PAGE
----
At once sweet and powerful, “Broke” appears the picture of simplicity: straightforward melodies, one ear-catching effect in an otherwise uncomplicated arrangement, matter-of-fact singing. But there is strength and mastery on display here if you listen for it.
The song is built upon two related but slightly different verse melodies and an extended chorus that comes with a sort of addendum to it. This is how it manages to have the feel of accessible clarity and gratifying complexity at the same time—that is, it’s on the one hand just a verse and a chorus but on the other hand not really. The moment that seals it for me is the wonderful chord change we hear in the chorus (first time at 0:45, along with the words “somebody hear me out”). It’s especially effective because the chorus has just started, and had already engaged us with the textural change delivered when the swirly electric guitar is replaced by a richly strummed acoustic just as the drummer kicks all the way in. And so the chord change at 0:45—taking us into momentarily into a minor key—was not “required” by the ear. And is all the more persuasive as a result. This is neither rocket science nor avant-garde music theory. But it’s a great moment, which anchors the song as it recurs in each iteration of the chorus.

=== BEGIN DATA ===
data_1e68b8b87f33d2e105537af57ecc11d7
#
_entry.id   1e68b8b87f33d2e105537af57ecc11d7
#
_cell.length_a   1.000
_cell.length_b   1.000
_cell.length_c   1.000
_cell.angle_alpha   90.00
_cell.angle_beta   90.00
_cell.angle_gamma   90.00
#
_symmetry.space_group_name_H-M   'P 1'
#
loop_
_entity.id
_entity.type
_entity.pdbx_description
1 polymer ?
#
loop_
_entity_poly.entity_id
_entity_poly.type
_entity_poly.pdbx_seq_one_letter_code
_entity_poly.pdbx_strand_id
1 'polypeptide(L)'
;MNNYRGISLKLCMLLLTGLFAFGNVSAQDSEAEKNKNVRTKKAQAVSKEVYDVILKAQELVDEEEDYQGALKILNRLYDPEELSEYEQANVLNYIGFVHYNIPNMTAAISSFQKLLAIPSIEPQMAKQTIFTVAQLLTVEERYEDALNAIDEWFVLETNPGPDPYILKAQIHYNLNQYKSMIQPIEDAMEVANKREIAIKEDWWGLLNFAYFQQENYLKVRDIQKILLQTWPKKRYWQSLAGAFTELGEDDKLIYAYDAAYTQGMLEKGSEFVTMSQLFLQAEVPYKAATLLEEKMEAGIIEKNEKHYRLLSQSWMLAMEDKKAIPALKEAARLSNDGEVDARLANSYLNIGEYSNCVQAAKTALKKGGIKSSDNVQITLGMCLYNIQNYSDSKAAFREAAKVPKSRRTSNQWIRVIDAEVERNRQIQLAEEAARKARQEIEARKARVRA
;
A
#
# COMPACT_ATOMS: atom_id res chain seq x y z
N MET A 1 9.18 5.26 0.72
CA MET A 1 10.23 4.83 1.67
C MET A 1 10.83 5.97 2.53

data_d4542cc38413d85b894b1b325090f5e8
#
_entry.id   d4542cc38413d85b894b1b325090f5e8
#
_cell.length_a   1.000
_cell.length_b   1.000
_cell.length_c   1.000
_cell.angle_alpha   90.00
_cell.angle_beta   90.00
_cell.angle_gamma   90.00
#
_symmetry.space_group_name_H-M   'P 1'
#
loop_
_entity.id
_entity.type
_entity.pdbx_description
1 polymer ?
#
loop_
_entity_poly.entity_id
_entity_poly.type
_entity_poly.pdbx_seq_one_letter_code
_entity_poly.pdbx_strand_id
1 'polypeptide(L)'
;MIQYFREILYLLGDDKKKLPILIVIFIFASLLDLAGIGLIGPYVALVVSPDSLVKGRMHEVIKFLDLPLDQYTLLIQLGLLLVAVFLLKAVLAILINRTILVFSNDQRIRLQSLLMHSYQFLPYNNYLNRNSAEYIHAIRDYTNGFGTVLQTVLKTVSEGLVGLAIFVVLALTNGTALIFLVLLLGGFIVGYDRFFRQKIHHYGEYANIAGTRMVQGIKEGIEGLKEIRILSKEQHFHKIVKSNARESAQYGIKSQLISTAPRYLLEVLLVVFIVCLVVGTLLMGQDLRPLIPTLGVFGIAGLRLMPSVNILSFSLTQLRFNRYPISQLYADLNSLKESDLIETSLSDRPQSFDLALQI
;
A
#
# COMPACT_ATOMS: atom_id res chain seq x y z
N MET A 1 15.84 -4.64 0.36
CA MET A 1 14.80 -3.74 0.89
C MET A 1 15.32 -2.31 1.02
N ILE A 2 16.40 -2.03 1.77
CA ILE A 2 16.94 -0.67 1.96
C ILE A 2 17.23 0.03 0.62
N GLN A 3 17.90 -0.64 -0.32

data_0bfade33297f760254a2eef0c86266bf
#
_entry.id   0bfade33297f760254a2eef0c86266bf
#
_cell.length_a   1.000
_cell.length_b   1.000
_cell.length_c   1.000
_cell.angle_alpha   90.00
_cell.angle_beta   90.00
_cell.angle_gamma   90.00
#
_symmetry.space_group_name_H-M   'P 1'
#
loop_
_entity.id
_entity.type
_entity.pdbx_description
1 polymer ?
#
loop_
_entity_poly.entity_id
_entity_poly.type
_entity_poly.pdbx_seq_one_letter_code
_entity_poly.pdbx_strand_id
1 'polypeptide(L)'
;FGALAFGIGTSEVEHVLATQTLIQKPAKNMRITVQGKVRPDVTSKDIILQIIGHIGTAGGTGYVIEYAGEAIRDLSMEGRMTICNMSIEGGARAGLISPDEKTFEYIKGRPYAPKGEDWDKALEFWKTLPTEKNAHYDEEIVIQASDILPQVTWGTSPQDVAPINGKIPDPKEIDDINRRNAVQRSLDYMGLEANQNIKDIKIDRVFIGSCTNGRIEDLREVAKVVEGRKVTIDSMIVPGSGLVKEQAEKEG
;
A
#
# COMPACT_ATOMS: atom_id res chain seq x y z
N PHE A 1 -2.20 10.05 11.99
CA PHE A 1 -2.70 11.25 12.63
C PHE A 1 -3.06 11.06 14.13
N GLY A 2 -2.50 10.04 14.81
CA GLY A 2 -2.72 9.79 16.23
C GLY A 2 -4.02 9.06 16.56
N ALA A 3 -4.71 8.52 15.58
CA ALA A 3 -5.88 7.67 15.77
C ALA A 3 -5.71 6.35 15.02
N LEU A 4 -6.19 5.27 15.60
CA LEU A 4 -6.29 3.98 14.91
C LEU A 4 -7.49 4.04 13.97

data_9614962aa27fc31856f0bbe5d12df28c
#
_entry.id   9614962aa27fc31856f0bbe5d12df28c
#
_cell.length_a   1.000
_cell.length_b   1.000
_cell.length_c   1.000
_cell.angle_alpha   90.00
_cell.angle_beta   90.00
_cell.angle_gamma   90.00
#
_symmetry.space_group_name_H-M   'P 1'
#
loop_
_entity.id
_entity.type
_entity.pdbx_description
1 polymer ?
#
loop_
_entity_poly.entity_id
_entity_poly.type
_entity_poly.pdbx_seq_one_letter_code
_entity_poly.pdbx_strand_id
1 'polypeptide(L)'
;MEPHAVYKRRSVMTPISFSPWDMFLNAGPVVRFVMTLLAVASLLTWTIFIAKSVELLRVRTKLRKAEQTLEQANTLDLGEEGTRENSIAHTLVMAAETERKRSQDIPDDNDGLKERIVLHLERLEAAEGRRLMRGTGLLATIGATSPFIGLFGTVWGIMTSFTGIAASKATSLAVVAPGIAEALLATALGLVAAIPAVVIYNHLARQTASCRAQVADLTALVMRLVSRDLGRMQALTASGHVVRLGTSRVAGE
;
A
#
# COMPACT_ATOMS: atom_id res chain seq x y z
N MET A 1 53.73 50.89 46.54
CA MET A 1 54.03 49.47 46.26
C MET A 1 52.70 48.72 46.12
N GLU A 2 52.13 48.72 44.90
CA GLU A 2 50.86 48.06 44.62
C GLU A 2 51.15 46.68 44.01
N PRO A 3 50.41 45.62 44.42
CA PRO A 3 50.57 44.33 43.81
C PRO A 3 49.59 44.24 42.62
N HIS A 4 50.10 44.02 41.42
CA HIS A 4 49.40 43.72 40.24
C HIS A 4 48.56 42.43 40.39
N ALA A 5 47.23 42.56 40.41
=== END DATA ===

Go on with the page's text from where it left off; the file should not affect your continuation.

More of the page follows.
“Broke” is one of 11 songs on the forthcoming Sea of Bees album Orangefarben (Team Love Records), all of them with one-word titles. (If the web is to be trusted, “orangefarben” appears to mean “orange” as an adjective in German, as in “orange-colored.”) This is the second album that Sacramento-based Julie Ann Bee (birth name Baenzinger) has recorded as Sea of Bees. This one arrives with a pretty heavy-duty personal back story (conservative upbringing, coming out, first same-sex relationship, and then break-up), and yet also, as is apparent here, with great musical joy and know-how. MP3 via Team Love. Sea of Bees was previously featured on Fingertips in June 2010.